Yesterday, I finished My Name is Memory by Ann Brashares. The book stood out to me in the library because it was written by the same author who wrote the Sisterhood of the Traveling Pants series, which I enjoyed immensely when I was a teenager.
My Name is Memory features the same emotional, descriptive writing style, but it was a story about romantic love, not a story about close friendship (although the two come together at times). The premise of the book is that all people have past lives, but there are a rare few (like the main character, Daniel) who remember all of their past lives, and who thus have what is called the “memory.” Daniel has fallen in love with the same woman over the thousands of years he’s lived in different bodies, places, and times. His love, whom he calls “Sophia,” is currently inhabiting the body of Lucy Broward, an ordinary high school student. Because Lucy does not have the “memory,” she’s understandably freaked out when Daniel shows up telling her that he’s loved her for such a long time, and he’s been chasing after her trying to right the ways he had wronged her in their past lives. Eventually, she does (with the help of a psychic and a hypnotist) remember some of her past lives and the women she had been… and she understands what Daniel means to her and what she means to him.
I liked the book, but only enough to give it 3 out of 5 stars. I guess it was too saccharine and lovey-dovey for my taste… one of those books with so much romance, it kind of makes you cringe. I normally like romance novels, but it didn’t seem as though the characters were that strong. I found it difficult to sympathize with Sophia/Lucy, and Daniel’s character was well-drawn, but he seemed eerily perfect, like the muscle-bound hero of many paperback romances. There wasn’t much to him except his single-minded devotion to Sophia/Lucy.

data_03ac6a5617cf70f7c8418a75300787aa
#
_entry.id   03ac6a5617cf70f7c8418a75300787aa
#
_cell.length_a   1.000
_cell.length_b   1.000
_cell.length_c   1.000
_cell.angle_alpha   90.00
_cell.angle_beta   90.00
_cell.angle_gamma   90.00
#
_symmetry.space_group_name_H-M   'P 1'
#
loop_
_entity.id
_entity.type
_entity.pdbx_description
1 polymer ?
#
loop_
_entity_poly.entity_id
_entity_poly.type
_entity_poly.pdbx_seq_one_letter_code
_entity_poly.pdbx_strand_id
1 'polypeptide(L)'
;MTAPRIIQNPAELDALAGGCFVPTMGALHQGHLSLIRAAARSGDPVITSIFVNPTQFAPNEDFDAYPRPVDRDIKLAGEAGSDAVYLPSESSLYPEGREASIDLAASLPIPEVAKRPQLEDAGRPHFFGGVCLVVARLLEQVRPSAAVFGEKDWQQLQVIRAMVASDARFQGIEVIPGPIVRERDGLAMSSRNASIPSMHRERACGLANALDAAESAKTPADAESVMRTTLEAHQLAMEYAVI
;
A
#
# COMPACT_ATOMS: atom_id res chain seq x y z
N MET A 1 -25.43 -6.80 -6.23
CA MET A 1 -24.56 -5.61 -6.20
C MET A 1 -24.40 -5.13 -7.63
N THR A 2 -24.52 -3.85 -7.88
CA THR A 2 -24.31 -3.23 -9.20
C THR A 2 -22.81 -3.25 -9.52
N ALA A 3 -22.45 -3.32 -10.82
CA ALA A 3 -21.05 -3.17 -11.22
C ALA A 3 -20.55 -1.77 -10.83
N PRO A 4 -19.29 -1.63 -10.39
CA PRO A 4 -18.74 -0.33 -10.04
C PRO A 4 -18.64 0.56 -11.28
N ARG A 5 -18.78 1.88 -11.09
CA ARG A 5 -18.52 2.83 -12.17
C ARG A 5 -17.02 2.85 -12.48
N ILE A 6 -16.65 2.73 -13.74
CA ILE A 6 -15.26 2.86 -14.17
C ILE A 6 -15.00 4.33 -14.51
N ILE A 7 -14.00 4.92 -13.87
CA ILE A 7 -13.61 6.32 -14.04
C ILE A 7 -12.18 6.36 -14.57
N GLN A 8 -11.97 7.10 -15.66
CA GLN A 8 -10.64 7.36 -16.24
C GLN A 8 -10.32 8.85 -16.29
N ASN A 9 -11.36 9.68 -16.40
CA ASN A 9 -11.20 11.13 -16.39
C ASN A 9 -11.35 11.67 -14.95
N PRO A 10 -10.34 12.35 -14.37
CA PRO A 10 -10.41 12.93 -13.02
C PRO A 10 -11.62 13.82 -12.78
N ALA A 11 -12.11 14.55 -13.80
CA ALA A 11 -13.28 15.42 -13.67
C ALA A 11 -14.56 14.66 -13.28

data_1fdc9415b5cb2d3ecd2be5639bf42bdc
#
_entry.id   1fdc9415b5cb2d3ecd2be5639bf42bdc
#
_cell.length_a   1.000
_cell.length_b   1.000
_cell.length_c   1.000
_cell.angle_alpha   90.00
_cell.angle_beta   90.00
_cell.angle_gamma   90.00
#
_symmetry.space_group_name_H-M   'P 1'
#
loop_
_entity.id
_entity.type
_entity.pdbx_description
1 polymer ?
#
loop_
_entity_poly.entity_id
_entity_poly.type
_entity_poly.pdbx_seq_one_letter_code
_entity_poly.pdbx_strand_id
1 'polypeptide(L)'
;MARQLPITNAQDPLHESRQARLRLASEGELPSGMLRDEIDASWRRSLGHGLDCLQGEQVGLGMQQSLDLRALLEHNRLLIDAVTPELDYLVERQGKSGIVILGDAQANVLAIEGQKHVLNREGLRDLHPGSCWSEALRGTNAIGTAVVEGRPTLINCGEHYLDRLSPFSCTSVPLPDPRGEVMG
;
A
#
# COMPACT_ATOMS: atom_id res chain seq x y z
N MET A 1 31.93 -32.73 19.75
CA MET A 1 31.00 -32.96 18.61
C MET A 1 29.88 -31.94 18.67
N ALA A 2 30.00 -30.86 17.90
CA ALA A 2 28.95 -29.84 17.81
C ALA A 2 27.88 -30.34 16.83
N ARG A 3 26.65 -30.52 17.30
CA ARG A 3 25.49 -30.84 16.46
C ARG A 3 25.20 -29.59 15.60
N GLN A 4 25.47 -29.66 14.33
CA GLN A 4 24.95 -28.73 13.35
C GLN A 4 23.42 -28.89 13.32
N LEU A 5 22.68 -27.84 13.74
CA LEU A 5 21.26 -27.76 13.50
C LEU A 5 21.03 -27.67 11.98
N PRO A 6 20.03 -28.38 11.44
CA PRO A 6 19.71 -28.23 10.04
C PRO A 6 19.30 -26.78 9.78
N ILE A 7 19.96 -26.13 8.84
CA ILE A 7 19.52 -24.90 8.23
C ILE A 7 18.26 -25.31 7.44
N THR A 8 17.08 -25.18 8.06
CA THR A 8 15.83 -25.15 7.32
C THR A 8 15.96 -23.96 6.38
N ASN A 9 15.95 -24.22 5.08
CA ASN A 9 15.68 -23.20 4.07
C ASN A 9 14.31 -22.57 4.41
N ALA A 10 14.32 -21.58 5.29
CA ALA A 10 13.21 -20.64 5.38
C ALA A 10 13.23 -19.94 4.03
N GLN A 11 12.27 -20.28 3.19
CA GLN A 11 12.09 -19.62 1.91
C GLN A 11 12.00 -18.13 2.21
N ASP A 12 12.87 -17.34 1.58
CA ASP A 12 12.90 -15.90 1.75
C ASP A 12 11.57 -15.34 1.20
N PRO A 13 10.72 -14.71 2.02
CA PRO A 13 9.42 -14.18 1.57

The book’s conflict came from an ancient foe, someone who is able to take over bodies of people who have not yet died. This person is Joachim, who had been Daniel’s evil brother in a past life, and who had once been married to Sophia/Lucy. Joachim will stop at nothing to have Daniel’s soul mate, and it would have been a really good conflict, but it could have been a focal point of the story. It felt like it was just tacked on because an editor said at some point during the publication process that the book needed more drama and conflict.
Worst of all, the book ended on somewhat of a cliffhanger. The conflict between Daniel and Joachim was never actually wrapped up, which makes me think that the book ought to have a sequel. Honestly, I can’t say I would read the sequel if one was written, but if there is no sequel, there will be far too many loose ends to bring any kind of reader satisfaction.